A graduate of Columbia University and the University of Virginia School of Law, Cohen joined SPLC in 1986 as its legal director after practicing law in Washington, D.C., for seven years. He became the SPLC president in 2003.
Gara LaMarche is president of the Democracy Alliance (DA), providing overall leadership, strategic vision and management capacity for the organization. Prior to joining the Alliance, LaMarche served as senior fellow at New York University’s Robert F. Wagner Graduate School of Public Service and previously, as president and CEO of the Atlantic Philanthropies. At Atlantic, he led the foundation’s efforts to embrace a social justice framework for grantmaking, and spearheaded the largest-ever grant made by a foundation for an advocacy campaign – more than $25 million to press for comprehensive health care reform in the U.S. LaMarche has served on The Education Fund Board of Directors since June 2015.
Before joining Atlantic in 2007, LaMarche served as vice president and director of U.S. programs for the Open Society Foundations (OSF), launching the organization’s pivotal work on challenges to social justice and democracy in the United States. A longtime advocate for human rights at home and abroad, he has held various positions with Human Rights Watch, PEN American Center, and the American Civil Liberties Union (ACLU). A Westerly, Rhode Island native, he is a graduate of Columbia College at Columbia University in New York.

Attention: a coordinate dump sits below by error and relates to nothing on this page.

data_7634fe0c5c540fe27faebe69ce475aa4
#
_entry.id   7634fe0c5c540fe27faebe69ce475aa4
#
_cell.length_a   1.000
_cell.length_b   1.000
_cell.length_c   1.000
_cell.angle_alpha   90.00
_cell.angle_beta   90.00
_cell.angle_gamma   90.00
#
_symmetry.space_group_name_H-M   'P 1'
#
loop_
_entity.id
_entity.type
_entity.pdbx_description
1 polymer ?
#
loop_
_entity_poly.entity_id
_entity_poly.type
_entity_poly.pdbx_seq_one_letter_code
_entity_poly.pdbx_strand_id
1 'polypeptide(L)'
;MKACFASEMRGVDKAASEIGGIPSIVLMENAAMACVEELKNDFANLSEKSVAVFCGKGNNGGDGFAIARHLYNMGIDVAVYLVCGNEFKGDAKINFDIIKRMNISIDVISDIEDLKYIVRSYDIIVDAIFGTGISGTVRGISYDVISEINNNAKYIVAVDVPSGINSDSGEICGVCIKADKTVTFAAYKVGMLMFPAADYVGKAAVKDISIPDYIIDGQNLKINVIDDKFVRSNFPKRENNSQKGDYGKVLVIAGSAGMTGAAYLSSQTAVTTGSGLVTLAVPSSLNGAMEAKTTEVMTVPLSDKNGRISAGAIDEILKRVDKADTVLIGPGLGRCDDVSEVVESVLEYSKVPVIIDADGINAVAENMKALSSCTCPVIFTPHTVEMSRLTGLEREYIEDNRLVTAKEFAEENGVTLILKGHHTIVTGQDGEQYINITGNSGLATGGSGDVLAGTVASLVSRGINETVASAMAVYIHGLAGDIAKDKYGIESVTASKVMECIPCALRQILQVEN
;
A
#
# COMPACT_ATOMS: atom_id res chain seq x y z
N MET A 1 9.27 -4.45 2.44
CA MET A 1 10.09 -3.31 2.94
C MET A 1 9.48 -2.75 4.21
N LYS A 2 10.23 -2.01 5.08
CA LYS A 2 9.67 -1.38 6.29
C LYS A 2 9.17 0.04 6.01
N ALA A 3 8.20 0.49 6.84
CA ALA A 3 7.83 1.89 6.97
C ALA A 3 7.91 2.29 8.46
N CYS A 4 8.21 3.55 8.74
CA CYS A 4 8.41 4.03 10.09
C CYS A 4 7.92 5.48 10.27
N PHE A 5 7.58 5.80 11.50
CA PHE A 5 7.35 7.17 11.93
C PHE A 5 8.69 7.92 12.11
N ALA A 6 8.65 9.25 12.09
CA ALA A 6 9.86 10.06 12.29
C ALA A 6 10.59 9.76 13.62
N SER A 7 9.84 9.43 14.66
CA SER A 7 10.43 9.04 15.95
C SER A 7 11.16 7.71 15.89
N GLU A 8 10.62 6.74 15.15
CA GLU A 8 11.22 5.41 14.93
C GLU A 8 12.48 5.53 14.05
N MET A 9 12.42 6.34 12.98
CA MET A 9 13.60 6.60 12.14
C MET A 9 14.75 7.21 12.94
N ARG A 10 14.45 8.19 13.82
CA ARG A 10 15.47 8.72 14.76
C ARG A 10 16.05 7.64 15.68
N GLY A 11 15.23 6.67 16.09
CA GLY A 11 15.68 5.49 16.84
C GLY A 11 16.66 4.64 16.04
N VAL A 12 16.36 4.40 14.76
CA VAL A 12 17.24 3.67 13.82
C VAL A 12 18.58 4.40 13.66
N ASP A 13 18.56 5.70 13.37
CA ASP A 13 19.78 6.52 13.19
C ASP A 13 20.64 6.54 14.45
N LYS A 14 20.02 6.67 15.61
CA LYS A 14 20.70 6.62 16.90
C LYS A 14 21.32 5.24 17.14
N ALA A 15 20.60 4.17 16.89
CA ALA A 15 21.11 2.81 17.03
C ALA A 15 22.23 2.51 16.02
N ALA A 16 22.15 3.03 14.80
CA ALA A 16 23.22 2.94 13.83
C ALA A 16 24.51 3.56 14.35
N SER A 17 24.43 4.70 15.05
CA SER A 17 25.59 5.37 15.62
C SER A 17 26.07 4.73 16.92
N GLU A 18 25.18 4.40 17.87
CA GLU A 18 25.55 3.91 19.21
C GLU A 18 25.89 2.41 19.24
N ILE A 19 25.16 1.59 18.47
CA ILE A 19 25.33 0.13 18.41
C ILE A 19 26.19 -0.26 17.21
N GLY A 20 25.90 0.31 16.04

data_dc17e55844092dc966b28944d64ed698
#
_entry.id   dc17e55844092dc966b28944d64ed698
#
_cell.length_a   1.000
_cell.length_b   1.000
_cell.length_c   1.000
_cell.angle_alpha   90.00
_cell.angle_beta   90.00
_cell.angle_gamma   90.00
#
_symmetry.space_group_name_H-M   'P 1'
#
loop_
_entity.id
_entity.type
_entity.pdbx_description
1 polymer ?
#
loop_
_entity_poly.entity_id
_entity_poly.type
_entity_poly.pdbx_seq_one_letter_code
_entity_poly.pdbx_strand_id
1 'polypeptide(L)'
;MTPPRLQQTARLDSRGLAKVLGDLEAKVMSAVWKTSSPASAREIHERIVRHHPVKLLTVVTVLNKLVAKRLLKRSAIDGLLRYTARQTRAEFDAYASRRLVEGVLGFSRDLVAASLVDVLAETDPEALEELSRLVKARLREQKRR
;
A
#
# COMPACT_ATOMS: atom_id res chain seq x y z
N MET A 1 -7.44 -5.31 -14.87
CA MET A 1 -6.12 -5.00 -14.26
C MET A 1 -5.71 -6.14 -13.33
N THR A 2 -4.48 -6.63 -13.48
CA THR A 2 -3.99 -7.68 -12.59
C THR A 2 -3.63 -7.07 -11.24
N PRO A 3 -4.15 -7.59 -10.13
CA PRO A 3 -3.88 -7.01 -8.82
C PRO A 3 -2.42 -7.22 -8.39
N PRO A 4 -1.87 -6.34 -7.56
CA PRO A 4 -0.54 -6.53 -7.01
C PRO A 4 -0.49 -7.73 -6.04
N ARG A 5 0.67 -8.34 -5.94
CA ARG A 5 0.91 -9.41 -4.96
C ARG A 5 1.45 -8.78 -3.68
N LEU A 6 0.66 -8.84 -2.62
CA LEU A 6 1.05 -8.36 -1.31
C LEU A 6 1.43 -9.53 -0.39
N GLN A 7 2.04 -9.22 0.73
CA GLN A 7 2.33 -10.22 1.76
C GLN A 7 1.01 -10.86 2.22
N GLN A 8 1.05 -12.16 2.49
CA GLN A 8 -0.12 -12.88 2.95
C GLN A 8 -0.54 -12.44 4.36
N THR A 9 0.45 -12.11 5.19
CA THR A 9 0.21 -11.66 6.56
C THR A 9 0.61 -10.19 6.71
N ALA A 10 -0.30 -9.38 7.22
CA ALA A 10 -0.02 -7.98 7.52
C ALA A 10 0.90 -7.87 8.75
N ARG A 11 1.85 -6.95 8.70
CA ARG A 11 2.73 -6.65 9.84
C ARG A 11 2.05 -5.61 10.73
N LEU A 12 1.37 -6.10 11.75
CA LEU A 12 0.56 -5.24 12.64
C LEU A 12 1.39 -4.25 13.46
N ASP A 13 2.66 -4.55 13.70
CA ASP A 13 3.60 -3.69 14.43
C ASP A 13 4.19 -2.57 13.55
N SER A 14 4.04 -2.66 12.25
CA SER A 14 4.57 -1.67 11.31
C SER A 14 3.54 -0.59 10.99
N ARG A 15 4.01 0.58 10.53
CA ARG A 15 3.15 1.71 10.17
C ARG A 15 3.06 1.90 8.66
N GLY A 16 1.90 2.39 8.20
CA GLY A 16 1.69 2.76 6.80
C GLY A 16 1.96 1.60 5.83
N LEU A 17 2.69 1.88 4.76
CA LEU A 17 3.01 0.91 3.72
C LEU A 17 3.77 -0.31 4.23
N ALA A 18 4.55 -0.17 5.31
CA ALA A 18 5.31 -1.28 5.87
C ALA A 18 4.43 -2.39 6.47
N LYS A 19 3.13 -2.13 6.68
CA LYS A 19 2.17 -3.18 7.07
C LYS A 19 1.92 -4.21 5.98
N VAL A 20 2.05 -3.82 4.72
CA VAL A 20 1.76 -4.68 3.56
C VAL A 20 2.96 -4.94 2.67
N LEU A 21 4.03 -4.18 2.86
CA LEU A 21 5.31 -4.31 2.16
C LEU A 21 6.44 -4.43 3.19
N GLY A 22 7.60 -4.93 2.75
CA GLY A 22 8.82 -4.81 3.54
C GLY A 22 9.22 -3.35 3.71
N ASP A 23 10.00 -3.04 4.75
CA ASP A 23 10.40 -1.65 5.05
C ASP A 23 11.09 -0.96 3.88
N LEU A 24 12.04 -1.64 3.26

John Relman is the founder and director of Relman, Dane, and Colfax PLLC. Relman has represented scores of plaintiffs and public interest organizations in individual and class action discrimination cases in federal court. Relman has served on The Education Fund Board of Directors since March 2015.
Prior to the formation of the firm, Relman served as project director of the Fair Housing Project at the Washington Lawyers’ Committee for Civil Rights and Urban Affairs. Under his leadership the project achieved national recognition, winning some of the largest housing, lending, and public accommodations discrimination jury verdicts and settlements in the country. Prior to joining the Lawyers’ Committee, Relman worked as a staff attorney at the National Office of the Lawyers’ Committee.